- P. Barrera
How Important is Your Cover Design?
On a scale of 1-10, your cover is probably a 12, as far as importance goes. The cover is the first thing the reader sees, and it's what influences them to pick your book up to read the blurb on the back. You only get one shot to hook 'em, and you need to make that shot count.
So what are the key points on your cover?
1. The Image
This may seem a bit obvious, but the image is the first thing that will catch a reader's eyes. It needs to be intriguing and it needs to tell a story. For example, in this cover, there is a girl. She's walking into a bright light. Where is she going? Why is she doing that? Who is she?
These are the types of questions that will pop into your readers minds. Keep in mind this takes seconds. Seconds. Your image needs to be compelling, and it needs to look professional. None of that clipart put together in Paint stuff.
There are lots of great sites now-a-days that can help you build a cover, including Shutterstock, Pixabay, and a ton more, but if you don't know what you're doing (design, design elements, ratios, how to use the programs, etc.) then leave it to someone who does.
People say don't judge a book by it's cover, but they really do.
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Titles are hard to come up with sometimes. They need to be simple and intriguing, with few exceptions. If your book is a series, ideally the titles need to have some sort of cohesiveness and be similar enough that the reader knows it's part of the same series.
The title also needs to match the image, and also the story. This is where font becomes important. A great font can give the reader a ton of information, including genre and perhaps content (i.e., is this a horror? is it a fantasy?)
Placement is important, too. You don't want your title to overshadow your image, and you don't want it to be too difficult for your reader to see. If anything will turn a reader away, it's a cover that's too difficult to look at.
The blurb is key! If your image and title have done their jobs, this is where you'll snag the reader and reel them in!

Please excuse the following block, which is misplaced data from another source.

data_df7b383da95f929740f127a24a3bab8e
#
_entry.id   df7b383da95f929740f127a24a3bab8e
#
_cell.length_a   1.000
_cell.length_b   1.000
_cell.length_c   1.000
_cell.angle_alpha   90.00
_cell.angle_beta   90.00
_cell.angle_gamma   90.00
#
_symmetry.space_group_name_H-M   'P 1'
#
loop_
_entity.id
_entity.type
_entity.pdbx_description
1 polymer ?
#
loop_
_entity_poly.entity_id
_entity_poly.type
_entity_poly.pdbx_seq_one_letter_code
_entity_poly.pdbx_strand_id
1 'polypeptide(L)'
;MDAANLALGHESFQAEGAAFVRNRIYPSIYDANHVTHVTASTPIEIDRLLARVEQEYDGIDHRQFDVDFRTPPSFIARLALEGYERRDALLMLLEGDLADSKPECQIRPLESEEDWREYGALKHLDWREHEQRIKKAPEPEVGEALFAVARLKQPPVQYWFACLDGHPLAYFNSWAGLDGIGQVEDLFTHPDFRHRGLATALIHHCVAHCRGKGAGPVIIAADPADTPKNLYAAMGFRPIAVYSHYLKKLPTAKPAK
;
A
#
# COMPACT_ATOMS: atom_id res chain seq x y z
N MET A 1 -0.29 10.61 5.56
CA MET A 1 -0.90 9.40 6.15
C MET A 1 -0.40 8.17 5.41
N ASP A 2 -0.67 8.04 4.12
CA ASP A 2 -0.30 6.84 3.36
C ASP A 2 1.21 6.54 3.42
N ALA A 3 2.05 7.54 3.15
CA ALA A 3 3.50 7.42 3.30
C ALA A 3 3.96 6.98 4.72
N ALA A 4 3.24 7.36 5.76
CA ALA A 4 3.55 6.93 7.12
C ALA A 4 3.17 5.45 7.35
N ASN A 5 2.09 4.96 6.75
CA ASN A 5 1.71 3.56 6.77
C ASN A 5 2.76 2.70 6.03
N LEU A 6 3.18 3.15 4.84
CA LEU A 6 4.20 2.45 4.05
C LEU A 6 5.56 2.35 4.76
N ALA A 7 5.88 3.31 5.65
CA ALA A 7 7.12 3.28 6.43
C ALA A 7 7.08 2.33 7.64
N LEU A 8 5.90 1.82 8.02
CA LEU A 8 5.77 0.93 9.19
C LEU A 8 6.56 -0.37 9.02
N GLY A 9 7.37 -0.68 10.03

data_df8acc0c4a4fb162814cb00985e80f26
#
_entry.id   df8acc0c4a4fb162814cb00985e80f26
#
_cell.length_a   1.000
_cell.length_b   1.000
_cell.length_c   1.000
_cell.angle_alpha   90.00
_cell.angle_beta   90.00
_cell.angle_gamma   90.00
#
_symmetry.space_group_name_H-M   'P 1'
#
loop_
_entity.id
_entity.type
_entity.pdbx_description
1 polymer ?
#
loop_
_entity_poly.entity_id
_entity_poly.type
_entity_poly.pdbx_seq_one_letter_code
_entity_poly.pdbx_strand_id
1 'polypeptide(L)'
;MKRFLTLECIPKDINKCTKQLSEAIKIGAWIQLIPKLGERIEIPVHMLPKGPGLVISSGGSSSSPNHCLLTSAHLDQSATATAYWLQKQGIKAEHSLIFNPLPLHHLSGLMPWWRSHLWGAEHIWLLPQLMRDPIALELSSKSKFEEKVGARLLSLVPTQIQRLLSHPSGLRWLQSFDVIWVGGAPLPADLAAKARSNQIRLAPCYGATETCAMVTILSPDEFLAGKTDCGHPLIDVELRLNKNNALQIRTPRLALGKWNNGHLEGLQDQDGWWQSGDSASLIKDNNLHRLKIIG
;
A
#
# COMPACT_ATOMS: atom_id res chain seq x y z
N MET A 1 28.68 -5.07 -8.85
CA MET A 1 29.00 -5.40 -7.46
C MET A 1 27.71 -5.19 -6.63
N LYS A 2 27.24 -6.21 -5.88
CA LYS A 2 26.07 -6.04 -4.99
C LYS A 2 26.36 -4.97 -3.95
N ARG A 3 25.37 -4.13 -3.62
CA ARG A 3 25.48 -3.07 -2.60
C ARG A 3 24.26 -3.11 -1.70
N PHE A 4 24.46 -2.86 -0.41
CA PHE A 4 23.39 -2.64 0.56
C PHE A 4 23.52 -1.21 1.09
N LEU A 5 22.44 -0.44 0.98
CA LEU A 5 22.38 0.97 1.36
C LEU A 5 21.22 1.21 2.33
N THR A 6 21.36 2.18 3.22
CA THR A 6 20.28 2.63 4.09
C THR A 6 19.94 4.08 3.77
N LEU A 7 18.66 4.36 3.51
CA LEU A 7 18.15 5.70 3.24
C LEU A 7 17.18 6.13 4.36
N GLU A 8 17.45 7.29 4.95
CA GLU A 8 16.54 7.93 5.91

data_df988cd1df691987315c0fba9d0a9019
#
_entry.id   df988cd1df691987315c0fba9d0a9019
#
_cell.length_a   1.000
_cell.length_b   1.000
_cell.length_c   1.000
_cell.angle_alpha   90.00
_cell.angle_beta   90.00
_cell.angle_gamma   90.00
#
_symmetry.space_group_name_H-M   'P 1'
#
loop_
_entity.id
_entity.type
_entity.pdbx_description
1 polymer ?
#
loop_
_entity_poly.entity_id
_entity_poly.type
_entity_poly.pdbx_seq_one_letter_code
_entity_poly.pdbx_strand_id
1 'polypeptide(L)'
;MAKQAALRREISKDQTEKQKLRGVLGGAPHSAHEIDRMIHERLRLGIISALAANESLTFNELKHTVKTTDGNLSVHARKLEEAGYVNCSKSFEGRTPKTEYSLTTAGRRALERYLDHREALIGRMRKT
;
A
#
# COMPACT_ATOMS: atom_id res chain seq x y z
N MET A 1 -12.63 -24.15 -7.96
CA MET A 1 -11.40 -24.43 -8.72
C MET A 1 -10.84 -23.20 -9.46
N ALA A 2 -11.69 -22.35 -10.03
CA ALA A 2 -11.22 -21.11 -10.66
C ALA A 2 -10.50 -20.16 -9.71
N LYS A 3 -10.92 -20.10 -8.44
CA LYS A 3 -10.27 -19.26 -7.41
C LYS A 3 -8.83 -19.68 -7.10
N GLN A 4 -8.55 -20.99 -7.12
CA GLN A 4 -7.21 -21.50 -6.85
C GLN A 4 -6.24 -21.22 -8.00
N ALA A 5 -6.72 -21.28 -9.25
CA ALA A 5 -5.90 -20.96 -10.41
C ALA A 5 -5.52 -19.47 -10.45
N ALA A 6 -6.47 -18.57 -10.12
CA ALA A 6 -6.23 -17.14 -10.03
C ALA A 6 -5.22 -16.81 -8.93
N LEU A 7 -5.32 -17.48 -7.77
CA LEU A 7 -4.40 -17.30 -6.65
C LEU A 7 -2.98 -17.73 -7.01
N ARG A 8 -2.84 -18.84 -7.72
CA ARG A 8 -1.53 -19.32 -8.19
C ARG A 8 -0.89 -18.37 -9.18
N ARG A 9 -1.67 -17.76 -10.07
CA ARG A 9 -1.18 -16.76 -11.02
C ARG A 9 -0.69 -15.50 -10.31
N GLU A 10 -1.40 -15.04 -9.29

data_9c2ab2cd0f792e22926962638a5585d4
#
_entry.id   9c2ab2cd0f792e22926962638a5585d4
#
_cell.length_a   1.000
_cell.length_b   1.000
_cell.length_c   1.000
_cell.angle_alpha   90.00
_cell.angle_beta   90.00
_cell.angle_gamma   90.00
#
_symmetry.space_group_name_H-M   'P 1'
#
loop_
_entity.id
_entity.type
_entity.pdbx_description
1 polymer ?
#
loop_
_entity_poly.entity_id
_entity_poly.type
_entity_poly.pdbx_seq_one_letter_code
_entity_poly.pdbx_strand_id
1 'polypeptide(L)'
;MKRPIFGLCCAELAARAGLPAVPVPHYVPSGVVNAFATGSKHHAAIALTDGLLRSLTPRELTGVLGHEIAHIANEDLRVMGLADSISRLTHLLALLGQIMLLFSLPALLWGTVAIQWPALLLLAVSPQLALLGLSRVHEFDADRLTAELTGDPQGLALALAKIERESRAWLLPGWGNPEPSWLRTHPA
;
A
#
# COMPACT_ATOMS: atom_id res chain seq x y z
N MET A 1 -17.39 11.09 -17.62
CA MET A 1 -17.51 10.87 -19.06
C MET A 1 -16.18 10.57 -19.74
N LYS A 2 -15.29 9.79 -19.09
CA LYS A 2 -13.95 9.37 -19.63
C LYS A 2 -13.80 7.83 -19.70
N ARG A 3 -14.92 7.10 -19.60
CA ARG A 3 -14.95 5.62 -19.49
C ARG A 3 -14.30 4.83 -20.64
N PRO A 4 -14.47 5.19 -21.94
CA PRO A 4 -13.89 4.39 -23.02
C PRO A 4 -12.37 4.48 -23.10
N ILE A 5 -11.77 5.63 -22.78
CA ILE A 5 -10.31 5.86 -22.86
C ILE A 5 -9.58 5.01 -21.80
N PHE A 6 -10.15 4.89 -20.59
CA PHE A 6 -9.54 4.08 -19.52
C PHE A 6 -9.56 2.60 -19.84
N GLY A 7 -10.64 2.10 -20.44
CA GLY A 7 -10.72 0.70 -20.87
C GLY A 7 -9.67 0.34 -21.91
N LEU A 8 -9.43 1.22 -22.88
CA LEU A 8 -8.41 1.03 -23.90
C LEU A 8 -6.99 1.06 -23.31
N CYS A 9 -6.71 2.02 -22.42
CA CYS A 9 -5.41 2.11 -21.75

Again, it needs to be compelling and intriguing, but not give too much away about the story. You want to highlight the characters, the conflict, and then leave the reader hanging as to how the conflict will be resolved.
Blurbs can be really hard, especially for the author. You know all the intricacies of the book. How could you possibly condense all of that work into a few paragraphs or sentences??
If you're having trouble, ask your beta reader to help you. Many times they will be able to give you the Cliffnotes version of your book and help you get it into an exciting blurb!
Still need help! Let us write one for you!
4. Your Name
Unfortunately, unless you're a best-selling author, your name doesn't really matter very much. If you're an indie author, chances are that the average reader has never heard of you. For the most part, you want to make sure to leave your name smaller than your title. This keeps it from getting in the way. Once you have more books/become more well-known, feel free to make it bigger!
5. Series Title
If your book is part of a series, a series title or emblem is a great thing to have! It lets your reader know that there is more to come, and that is often a compelling selling point for readers. Readers love a good series!
6. Barcode, Author Info, and Publisher Info
All three of these things are important, but have very little to do with influencing your reader. Be sure to put them at the bottom of the back cover to keep them from being in the way of the reader's attention when they are looking at your front cover and blurb.
Spines are great to look at. In the case of this cover, it matches the front and back and helps to make the book look great. The text is easy to read and it has the author's name at the bottom. It's eye-catching for when it's put facing out on the shelf, once again thanks to the font and the image used. It also helps ease into the back cover.
When all of these elements are combined in a professional way, they create the thing that readers see. Many messages are conveyed by the design elements, and it's important to understand what your design looks like to other people and what it conveys to your reader about your book. Again, it's often best to hire a professional, but if you're determined to do it yourself, look at other books in your genre and try to mimic what you see. Also, don't be afraid to ask your readers for their opinion!
What are some of your favorite cover designs?